How and why we do robot combat:

For years I had been taking vcrs apart for the motors and gears with the intention to building a robot which had been my goal after seeing R2D2 in Star Wars. Before that my favorite toy was lego's and Knex. I would buy boxes of lego's and as soon as I got home the instructions would disappear and I would begin my own creations. My first actual creation was a phone headset. I took apart a toy headset walkie-talkie and old phone and combined it using bell wire, wire cutters, and a hot glue gun. It only worked intermittently because at that point I hadn't even heard of a soldering iron so the wire connections were a bit unstable having twisted and glued them together.

Then I saw Battlebots on Comedy Central in 1999 or 2000. This reignited that goal to build a robot. I began to assemble those vcr motors into a "robot" that would look like R2D2 and get me sodas, or so I thought... I also began searching for any information I could find online about robots. Concentrating mostly on hobby robots that only weighed a couple of pounds.

Next up was a fishing trip that probably ended up changing my life. My Dad and I often went deep sea fishing with his buddies out of Cape Cod. I brought along some of the pictures of my robot and we got to talking about Battlebots. We came up ideas for liquid nitrogen weapons to freeze the other bot and easily shatter. We talked about EMP weapons and like most newbie's we joked about mounting shotguns onto the bot. "Why don't any of the people on the show do these??? It would be sooo cool and effective", we all wondered. If your unfamiliar with the sport, your probably thinking the same thing, but the answer is pretty simple. Its against the rules.

Rich LaPlante, a very experienced programmer, was there. He wanted to build a fleet of multibots all autonomous to enter. Seeming genuinely interested he got the gears turning in my head. What before was just a really cool TV show was now something I could do. I wanted to build a Battlebot! As soon as I got home I was on the computer researching the show and how I could build one of these amazing machines and compete. I discovered the Battlebots forum and did as was recommended, read back into the past posts. I spent months just reading back on the forum learning as much as I could. However at that time I was still too clueless to understand much of anything and was essentially a newbie.

I was one of many of what they called SPNs or South Park Newbies of which there was a great flood of about the same time I showed up. The only difference with me was I didn't find out about Battlebots because it was on after South Park. I think I was just channel surfing. But as a result of the flood a test was instated to keep people who didn't belong on the forum out because of the low signal to noise ratio. This was an attempt to fix that. Unfortunately the test confused me at the time and came about just I was leaving for Maine for two weeks and by the time I got back I had found something else to occupy my interests for a few months. Sometime later I decided to get back into the forum, the test was gone and I regained access. From there my voracious appetite for knowledge exploded and I read until my eyes hurt. That 2 week winter break I spent every day reading from 11:00 am to 3:00 am every post I could find. After a few months of researching I began my design on my first robot. Which later became the heavyweight Consistently Inconsistent.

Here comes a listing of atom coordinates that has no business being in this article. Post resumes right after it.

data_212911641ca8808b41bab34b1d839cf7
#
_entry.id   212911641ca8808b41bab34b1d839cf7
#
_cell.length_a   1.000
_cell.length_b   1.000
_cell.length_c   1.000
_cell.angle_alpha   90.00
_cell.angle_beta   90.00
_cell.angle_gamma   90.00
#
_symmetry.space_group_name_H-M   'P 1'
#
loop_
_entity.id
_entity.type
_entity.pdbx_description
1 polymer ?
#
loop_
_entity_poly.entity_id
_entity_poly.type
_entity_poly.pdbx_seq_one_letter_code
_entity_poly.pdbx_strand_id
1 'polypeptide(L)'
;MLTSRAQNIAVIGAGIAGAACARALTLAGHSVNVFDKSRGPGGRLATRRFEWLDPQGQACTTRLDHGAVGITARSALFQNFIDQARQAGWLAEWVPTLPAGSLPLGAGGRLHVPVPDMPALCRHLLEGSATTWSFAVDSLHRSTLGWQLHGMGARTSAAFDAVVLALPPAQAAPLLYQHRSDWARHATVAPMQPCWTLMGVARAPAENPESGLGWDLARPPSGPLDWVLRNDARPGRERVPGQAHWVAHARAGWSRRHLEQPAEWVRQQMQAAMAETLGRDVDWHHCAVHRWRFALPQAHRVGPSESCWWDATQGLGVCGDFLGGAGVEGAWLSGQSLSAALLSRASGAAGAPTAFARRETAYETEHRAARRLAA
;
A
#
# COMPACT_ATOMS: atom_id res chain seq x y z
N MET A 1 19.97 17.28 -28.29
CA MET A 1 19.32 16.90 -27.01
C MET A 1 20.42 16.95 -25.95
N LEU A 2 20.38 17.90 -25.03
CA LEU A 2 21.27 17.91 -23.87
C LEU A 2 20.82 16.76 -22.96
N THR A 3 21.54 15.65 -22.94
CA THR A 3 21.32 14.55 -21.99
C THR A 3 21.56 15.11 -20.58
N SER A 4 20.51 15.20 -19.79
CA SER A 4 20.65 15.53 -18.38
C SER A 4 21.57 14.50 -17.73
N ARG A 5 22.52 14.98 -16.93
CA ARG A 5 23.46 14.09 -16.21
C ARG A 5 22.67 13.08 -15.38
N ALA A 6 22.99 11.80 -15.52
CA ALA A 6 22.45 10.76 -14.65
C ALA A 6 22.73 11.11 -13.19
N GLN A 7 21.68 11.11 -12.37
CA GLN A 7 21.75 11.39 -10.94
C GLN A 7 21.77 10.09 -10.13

Since then I have gained more practical experience then I could have anywhere else. I have built 10+ robots and have met some of the most amazing people and made some awesome friendships. You can find out more about my adventures in the event reports and various other parts of the website.

The Team:


Brian Benson Jr

This is me at Motorama 2008 being presented the "Coolest Robot Award", the guy that started the team. I am currently 20 and a Junior at WPI studying Mechanical Engineering.

Brian Benson Sr

This is my dad. He's the guy to go to when you can't figure something out or there is no apparent solution because he will probably have a solution. And if you don't know how to do something, he probably knows 3 different ways.

Cheryl Benson

This is my Mom, she provides the non technical support. Although she can't make it to all the events she makes it all happen behind the scenes.


Not so active:

Joe Ribiero

This is the guy that while he doesn't know much about this whole "robot thing" he makes up for it with his willingness to try anything I tell him that doesnt directly threaten his life. He comes over and helps me get the bots done when I have 6 months of work to do in 4 weeks.



Courtney tags along with Joe, she keeps my shop in order. She's also willing to work on most any part of the bot which is a huge asset. If things go as planned she may be building her own bot.... *evil laugh*



Jon Potvin

Jon was a HUGE help at my first event Robocide. Coming over a few days before we left and making sure the bot got done he was invaluable. He also came along for the long drive and amazing event. Also mechanical illiterate he made up for it with his great work ethic. He made sure the bot was polished like a mirror and that the stickers were put on with professional expertise.

Rich LaPlante

Rich is the guy I gotta give credit to for getting me into this crazy sport. While I don't believe it was intentional it made all the difference. Hopefully someday we can do that fleet of autonomous combat robots! At the moment we are working on a java based autonomous robot that will do a wide range of tasks.




Copyright 2008 Robotic Hobbies